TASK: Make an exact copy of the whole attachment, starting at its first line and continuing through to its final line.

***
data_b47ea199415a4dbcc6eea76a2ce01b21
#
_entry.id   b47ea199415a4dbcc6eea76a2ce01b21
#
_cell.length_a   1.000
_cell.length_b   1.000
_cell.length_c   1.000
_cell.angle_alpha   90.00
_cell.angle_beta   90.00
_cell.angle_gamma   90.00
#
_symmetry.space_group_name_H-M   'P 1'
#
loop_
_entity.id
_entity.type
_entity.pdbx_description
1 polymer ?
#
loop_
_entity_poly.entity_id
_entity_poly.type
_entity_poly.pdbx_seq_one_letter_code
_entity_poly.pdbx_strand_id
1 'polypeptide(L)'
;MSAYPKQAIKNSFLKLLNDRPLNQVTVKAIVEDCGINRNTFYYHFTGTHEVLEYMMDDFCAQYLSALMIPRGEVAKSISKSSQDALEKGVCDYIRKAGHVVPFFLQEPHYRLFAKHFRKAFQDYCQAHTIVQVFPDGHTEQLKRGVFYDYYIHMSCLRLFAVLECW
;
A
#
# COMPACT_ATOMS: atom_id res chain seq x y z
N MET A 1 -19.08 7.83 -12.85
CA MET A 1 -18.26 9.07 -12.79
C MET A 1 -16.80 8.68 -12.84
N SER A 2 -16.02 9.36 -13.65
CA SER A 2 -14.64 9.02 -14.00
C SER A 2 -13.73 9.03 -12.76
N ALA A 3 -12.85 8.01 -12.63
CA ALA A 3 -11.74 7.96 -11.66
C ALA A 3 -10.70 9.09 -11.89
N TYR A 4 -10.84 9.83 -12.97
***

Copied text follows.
data_b47ea199415a4dbcc6eea76a2ce01b21
#
_entry.id   b47ea199415a4dbcc6eea76a2ce01b21
#
_cell.length_a   1.000
_cell.length_b   1.000
_cell.length_c   1.000
_cell.angle_alpha   90.00
_cell.angle_beta   90.00
_cell.angle_gamma   90.00
#
_symmetry.space_group_name_H-M   'P 1'
#
loop_
_entity.id
_entity.type
_entity.pdbx_description
1 polymer ?
#
loop_
_entity_poly.entity_id
_entity_poly.type
_entity_poly.pdbx_seq_one_letter_code
_entity_poly.pdbx_strand_id
1 'polypeptide(L)'
;MSAYPKQAIKNSFLKLLNDRPLNQVTVKAIVEDCGINRNTFYYHFTGTHEVLEYMMDDFCAQYLSALMIPRGEVAKSISKSSQDALEKGVCDYIRKAGHVVPFFLQEPHYRLFAKHFRKAFQDYCQAHTIVQVFPDGHTEQLKRGVFYDYYIHMSCLRLFAVLECW
;
A
#
# COMPACT_ATOMS: atom_id res chain seq x y z
N MET A 1 -19.08 7.83 -12.85
CA MET A 1 -18.26 9.07 -12.79
C MET A 1 -16.80 8.68 -12.84
N SER A 2 -16.02 9.36 -13.65
CA SER A 2 -14.64 9.02 -14.00
C SER A 2 -13.73 9.03 -12.76
N ALA A 3 -12.85 8.01 -12.63
CA ALA A 3 -11.74 7.96 -11.66
C ALA A 3 -10.70 9.09 -11.89
N TYR A 4 -10.84 9.83 -12.97